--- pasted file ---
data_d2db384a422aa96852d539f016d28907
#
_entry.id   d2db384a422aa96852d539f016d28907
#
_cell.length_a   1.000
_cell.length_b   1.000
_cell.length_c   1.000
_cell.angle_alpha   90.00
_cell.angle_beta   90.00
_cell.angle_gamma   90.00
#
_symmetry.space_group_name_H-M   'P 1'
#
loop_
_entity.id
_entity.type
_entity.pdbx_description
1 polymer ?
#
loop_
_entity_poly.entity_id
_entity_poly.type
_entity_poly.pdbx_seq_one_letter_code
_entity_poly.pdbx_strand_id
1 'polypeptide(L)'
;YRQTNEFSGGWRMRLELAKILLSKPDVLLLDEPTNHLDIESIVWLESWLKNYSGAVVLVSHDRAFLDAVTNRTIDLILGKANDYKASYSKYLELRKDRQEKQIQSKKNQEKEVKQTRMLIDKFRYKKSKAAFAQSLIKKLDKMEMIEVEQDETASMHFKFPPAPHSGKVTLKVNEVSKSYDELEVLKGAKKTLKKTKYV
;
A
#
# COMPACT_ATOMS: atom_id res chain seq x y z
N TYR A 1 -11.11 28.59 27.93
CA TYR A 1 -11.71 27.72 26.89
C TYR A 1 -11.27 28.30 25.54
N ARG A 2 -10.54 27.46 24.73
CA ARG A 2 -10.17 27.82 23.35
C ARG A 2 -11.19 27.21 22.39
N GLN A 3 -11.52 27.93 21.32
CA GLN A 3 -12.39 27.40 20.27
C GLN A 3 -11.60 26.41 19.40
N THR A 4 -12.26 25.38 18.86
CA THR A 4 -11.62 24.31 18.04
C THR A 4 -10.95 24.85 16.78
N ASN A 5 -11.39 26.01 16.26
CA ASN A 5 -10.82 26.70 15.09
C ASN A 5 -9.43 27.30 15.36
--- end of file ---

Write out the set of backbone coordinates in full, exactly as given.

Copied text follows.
data_d2db384a422aa96852d539f016d28907
#
_entry.id   d2db384a422aa96852d539f016d28907
#
_cell.length_a   1.000
_cell.length_b   1.000
_cell.length_c   1.000
_cell.angle_alpha   90.00
_cell.angle_beta   90.00
_cell.angle_gamma   90.00
#
_symmetry.space_group_name_H-M   'P 1'
#
loop_
_entity.id
_entity.type
_entity.pdbx_description
1 polymer ?
#
loop_
_entity_poly.entity_id
_entity_poly.type
_entity_poly.pdbx_seq_one_letter_code
_entity_poly.pdbx_strand_id
1 'polypeptide(L)'
;YRQTNEFSGGWRMRLELAKILLSKPDVLLLDEPTNHLDIESIVWLESWLKNYSGAVVLVSHDRAFLDAVTNRTIDLILGKANDYKASYSKYLELRKDRQEKQIQSKKNQEKEVKQTRMLIDKFRYKKSKAAFAQSLIKKLDKMEMIEVEQDETASMHFKFPPAPHSGKVTLKVNEVSKSYDELEVLKGAKKTLKKTKYV
;
A
#
# COMPACT_ATOMS: atom_id res chain seq x y z
N TYR A 1 -11.11 28.59 27.93
CA TYR A 1 -11.71 27.72 26.89
C TYR A 1 -11.27 28.30 25.54
N ARG A 2 -10.54 27.46 24.73
CA ARG A 2 -10.17 27.82 23.35
C ARG A 2 -11.19 27.21 22.39
N GLN A 3 -11.52 27.93 21.32
CA GLN A 3 -12.39 27.40 20.27
C GLN A 3 -11.60 26.41 19.40
N THR A 4 -12.26 25.38 18.86
CA THR A 4 -11.62 24.31 18.04
C THR A 4 -10.95 24.85 16.78
N ASN A 5 -11.39 26.01 16.26
CA ASN A 5 -10.82 26.70 15.09
C ASN A 5 -9.43 27.30 15.36